Adding Coca-Cola to wine isn’t new–it’s common in Spain, and even Tom Hanks sips on diet “cokagne” – but could adding soda make bad wine better? Could there finally be an easy answer to rescuing that liquid trash in a bottle? I drank a fair dose of mediocre and terrible wine to find out.
After reading a particularly moving piece from the Kitchn about adding grape soda to bad red wine, I was ready to try it. Although I was apprehensive—grape soda is nasty—I could see the benefits. Many terrible red wines feature the same problems: They’re one note, acerbic, and watery. Adding a splash of pop will add sweetness, fruity flavor (even if artificial), and distracting carbonation. (Who doesn’t love a bubbly drink?) Plus, adding ice gives the drink a summer cocktail vibe.
I decided to conduct a few tests. A wine and artificially flavored soda concoction is best served in my favorite obnoxious NYC wine glass. The pairings were: the worst cabernet I could stomach (sorry Yellow Tail lovers, but yikes) with a grape soda; a mediocre rosé with a watermelon soda; and a pretty okay pinot noir with cherry soda. I ended up trying the reds twice to see if the cherry or grape would make a difference. It’s important to note that all of these sodas were very cheap, and oh, so artificial.
These are some of my most used wine accessories:
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I’m no sommelier, but I can appreciate a good bottle of wine, and I would sooner dump a glass that tastes like vinegar than put myself, or others, through drinking it. I don’t drink sweet soda normally, but I appreciate what a pour can do to elevate a cocktail. Going into tasting, I tried to switch my view and think of these more as cocktails than wine.
Let’s start with the good news. The mediocre rosé with the cheap, sweet watermelon soda was actually better. It added a little juiciness to the drink, a touch of necessary sweetness, and the watermelon flavor complemented the flavor notes without overpowering. I would offer this drink to friends as a fun summer wine cocktail.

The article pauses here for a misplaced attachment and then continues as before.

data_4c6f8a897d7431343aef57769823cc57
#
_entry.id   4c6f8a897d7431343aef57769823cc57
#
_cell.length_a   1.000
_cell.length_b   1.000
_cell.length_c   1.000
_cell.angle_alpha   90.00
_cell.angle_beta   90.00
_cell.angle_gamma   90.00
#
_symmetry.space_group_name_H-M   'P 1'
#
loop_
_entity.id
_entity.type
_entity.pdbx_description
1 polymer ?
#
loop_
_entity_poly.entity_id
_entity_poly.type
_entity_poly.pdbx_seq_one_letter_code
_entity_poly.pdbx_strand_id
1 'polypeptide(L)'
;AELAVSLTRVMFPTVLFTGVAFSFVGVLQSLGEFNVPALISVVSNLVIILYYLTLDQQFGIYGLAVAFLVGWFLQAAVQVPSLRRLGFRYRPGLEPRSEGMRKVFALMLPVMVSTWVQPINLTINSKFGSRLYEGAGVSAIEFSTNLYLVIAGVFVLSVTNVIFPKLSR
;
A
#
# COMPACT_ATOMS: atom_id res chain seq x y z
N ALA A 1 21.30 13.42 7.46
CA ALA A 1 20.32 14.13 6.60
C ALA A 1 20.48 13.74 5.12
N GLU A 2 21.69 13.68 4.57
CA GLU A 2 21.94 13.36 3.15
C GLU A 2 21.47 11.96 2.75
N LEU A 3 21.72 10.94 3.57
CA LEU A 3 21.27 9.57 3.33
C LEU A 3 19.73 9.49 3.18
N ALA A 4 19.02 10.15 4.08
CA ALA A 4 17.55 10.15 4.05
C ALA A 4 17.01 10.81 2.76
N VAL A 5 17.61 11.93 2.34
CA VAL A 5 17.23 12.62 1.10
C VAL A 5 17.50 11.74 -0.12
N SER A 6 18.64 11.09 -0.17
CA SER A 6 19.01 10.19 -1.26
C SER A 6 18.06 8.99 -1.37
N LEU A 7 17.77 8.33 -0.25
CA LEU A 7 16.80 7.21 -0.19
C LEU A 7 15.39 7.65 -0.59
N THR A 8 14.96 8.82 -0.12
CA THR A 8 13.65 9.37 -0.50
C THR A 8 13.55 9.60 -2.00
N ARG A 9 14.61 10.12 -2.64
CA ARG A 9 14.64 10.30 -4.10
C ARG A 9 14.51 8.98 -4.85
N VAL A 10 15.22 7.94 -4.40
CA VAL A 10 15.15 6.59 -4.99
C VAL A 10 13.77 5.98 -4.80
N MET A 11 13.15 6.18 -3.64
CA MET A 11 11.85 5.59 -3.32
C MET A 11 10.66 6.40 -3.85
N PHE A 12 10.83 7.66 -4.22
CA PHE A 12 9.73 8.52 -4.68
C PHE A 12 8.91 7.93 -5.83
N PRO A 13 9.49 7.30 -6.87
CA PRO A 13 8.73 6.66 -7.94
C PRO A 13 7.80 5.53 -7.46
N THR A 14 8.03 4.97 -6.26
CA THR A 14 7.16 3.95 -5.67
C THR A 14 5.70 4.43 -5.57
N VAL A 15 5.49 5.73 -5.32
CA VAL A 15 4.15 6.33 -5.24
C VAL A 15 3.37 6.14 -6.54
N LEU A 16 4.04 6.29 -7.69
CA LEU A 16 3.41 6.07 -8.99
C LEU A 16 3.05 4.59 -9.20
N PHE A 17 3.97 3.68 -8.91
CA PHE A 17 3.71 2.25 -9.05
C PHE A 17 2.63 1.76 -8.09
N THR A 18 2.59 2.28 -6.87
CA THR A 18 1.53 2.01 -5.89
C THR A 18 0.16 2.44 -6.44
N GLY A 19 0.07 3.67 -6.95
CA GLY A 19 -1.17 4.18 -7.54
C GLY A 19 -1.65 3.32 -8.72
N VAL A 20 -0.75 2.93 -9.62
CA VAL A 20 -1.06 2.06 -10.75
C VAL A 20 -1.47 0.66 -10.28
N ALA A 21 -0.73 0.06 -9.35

The okay pinot noir with the cherry soda was not bad either. However, I found that if I wanted to enjoy the sparkling aspect of the soda then I had to add extra soda. Sadly, then the artificial flavor of the soda would start to mask the wine’s flavor. Since the pinot was okay on its own, masking its flavor gave me sadness. The grape soda was not good. It turns out grape soda is so powerful that even a splash makes the whole drink taste like a Jolly Rancher. Not in a good way.
There was no saving the Yellow Tail cabernet. Even after adding lots of ice, and a good deal of grape soda, the astringent notes were always present. I had to add a lot of soda to make it palatable, and at that point I was basically drinking soda with a dash of wine.
Should you pour soda into wine?
A splash of soda can make for an improved wine cocktail as long as the flavors are complementary. Check out the flavor notes on the wine’s label and pick up a soda that reflects one. Try rosé with watermelon, peach, strawberry, or citrus soda. Red wines could pair with regular coke, cherry, vanilla, or Dr. Pepper. White wines will be lovely and bright with grapefruit, lemon, peach, or pear soda. I can’t quite get behind grape soda. Even though wine is made from grapes, I don’t think grape soda is. The flavor simply takes over too quickly for me, but try it and see how you feel.
Be cautious when adding the soda component as it can easily overpower the wine. Add ice to a glass, pour a full five ounces of wine and start adding soda by the splash. Taste. Assess. Add more soda if needed.
If there’s a wine I’d drink on its own, then I wouldn’t use it in a soda cocktail. I’d rather just drink the wine. As for terrible wines: I’m sorry, but soda can not save truly terrible wine. On the bright side, bad wine can make your soda more alcoholic, if that’s what you’re looking for.